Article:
The Nyireh (Xylocarpus rumphii) is a critically endangered seashore plant from the family Meliaceae. The various Xylocarpus species are usually called Mangrove Cannonball for their round fruits.
Personally, I have only seen a few trees at Sungei Buloh Wetland Reserve, St John's Island and Sentosa, and one young sapling on Pulau Semakau.
The Niyireh is usually found on rocky shores and cliffs, and sometimes on upper shores above the high water mark at the back mangrove.
The bark is fissured and greyish in colour, unlike the Nyireh Bunga (Xylocarpus granatum) with flaking bark.
It has pinnately compound leaves, and the leaflets are ovate to heart shaped with pointed tips, unlike the Nyireh Batu (Xylocarpus moluccensis) with oval to egg-shaped leaflets, and the Nyireh Bunga (Xylocarpus granatum) with rounded leaflets.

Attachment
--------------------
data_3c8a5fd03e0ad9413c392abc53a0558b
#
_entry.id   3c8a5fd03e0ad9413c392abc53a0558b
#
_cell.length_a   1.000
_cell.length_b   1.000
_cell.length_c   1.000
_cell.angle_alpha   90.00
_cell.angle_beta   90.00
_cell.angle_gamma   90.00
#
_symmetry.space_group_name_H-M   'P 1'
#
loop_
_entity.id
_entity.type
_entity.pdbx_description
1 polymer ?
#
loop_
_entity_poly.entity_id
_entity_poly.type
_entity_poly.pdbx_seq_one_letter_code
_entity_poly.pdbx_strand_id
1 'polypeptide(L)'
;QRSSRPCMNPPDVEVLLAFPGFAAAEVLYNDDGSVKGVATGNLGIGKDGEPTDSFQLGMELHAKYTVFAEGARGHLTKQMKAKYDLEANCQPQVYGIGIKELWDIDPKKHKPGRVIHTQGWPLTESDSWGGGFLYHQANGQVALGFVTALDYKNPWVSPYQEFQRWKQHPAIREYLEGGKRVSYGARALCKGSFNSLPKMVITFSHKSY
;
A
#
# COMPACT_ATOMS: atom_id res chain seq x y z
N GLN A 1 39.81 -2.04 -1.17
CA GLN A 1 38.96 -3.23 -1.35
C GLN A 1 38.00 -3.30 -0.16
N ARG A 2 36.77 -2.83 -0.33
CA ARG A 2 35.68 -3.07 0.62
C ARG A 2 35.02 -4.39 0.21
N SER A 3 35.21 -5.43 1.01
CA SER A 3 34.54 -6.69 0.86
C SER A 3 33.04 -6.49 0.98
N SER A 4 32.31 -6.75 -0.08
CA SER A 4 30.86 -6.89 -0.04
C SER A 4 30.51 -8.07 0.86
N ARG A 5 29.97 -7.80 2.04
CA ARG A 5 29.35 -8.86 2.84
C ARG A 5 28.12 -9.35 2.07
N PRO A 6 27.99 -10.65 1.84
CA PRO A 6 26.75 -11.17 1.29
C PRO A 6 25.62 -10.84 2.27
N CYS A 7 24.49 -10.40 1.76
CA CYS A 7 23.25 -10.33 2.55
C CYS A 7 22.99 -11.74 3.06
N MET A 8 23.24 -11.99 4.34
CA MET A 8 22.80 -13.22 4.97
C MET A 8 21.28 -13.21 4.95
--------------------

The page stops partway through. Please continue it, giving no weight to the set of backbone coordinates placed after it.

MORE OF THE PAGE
The flowers form hanging clusters with whitish petals.
The fruits are round, about the size of a large apple.
The wood is used for making boats and wooden handicraft, such as traditional knife handles, while the bark is used for tanning and dying cloth. The seeds are used for treating stomachache.
- Chong, K. Y., H. T. W. Tan & R. T. Corlett. 2009. A Checklist of the Total Vascular Plant Flora of Singapore: Native, Naturalised and Cultivated Species. Raffles Museum of Biodiversity Research, National University of Singapore. Singapore. 273 pp.
- Giesen, W., S. Wulffraat, M. Zieren & L. Scholten. 2006. Mangrove guidebook for Southeast Asia. RAP Publication 2006/07. FAO Regional Office for Asia and the Pacific & Wetlands International. Bangkok. 769 pp.